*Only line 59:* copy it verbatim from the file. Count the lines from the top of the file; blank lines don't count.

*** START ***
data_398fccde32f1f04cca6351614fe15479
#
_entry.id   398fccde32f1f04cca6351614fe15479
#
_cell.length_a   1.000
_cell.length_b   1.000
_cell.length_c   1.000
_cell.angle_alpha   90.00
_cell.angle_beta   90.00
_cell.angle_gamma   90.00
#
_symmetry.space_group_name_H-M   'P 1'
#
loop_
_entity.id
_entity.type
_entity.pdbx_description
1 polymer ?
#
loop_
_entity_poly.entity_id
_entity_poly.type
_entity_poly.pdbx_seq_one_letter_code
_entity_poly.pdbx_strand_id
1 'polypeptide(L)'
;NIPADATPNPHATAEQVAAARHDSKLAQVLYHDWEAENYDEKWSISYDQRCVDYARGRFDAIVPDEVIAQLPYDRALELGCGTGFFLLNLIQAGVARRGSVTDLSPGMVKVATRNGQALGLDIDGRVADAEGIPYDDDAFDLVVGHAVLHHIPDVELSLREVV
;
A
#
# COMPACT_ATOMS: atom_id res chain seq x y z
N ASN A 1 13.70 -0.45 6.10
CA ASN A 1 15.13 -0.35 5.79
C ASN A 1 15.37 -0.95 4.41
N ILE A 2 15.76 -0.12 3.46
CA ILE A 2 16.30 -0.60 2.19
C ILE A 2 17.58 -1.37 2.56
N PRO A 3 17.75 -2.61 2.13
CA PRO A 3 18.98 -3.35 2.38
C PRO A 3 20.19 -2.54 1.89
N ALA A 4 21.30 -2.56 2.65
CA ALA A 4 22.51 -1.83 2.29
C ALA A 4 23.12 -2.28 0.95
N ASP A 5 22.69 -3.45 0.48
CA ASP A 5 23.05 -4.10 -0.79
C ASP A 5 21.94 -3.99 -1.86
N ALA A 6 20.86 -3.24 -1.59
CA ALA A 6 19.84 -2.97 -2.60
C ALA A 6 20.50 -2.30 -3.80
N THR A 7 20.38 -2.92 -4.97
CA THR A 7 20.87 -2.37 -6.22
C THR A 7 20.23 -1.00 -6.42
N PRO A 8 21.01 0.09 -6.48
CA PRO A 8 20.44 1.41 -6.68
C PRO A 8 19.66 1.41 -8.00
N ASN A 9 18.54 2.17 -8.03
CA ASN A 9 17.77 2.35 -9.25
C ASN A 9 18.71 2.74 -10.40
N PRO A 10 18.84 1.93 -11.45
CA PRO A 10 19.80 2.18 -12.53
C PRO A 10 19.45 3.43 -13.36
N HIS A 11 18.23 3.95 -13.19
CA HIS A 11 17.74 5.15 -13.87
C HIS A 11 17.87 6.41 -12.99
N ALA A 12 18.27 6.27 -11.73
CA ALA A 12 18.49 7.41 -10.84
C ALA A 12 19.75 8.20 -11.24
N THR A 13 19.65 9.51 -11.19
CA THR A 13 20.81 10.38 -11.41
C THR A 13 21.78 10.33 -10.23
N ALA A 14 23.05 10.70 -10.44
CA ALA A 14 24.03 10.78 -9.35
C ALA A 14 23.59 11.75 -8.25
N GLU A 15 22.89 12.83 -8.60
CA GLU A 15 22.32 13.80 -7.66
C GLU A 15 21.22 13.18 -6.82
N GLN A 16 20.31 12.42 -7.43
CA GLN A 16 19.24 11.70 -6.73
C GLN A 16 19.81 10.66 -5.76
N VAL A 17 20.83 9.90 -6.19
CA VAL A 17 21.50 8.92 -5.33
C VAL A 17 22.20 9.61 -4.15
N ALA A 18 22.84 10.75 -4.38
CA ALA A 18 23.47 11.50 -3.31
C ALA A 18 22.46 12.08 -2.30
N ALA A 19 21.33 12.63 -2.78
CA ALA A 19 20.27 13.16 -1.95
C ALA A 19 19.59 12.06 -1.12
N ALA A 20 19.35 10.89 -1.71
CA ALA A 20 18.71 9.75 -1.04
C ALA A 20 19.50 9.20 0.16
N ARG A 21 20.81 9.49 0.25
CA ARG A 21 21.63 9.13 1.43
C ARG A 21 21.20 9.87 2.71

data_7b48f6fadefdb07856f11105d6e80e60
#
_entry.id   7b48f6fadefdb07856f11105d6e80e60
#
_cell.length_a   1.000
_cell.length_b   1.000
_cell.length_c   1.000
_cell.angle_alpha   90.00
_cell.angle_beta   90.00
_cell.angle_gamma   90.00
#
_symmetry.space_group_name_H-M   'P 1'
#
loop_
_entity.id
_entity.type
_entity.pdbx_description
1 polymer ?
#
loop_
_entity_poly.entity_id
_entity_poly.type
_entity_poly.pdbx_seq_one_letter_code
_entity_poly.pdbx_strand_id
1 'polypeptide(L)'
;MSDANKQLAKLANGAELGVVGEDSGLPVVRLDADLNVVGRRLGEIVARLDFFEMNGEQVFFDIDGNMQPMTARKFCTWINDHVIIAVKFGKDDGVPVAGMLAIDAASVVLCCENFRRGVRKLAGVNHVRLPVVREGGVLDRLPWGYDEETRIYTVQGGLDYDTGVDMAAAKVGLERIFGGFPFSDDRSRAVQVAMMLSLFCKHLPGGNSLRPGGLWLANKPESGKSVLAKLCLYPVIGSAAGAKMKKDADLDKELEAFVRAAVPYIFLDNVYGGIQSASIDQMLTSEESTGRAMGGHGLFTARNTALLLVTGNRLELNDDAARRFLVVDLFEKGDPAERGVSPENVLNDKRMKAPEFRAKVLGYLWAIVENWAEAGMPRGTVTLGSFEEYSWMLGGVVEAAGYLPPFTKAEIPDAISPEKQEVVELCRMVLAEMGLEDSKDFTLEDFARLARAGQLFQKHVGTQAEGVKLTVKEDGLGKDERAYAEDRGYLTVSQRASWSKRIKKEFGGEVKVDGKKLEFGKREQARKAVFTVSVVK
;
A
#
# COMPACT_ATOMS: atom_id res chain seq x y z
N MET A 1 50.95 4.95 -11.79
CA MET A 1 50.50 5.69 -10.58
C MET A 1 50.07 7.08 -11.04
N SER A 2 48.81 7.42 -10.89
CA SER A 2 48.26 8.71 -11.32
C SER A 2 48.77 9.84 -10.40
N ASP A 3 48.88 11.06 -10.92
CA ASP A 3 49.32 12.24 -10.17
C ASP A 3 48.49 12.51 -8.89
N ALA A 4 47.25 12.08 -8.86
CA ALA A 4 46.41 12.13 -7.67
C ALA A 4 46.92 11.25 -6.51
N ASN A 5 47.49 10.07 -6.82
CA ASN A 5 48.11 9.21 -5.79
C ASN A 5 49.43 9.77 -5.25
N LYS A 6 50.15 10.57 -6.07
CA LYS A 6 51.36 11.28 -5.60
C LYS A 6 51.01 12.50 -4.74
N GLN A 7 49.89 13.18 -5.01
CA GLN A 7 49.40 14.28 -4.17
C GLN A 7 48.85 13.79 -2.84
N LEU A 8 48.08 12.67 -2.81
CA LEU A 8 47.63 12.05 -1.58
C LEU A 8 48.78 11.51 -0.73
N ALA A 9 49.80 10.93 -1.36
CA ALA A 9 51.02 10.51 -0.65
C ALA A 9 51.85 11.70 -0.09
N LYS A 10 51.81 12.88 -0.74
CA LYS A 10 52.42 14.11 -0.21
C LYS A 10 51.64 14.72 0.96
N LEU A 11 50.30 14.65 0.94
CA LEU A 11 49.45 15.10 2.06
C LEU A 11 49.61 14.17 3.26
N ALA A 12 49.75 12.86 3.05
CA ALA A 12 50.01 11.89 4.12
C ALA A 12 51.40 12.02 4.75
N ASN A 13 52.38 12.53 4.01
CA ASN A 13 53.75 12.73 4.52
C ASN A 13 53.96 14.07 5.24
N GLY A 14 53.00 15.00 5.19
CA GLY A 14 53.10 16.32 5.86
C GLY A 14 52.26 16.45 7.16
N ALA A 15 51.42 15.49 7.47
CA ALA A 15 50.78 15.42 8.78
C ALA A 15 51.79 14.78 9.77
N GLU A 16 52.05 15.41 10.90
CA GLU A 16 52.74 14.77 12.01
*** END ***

CA PRO A 10 19.80 2.18 -12.53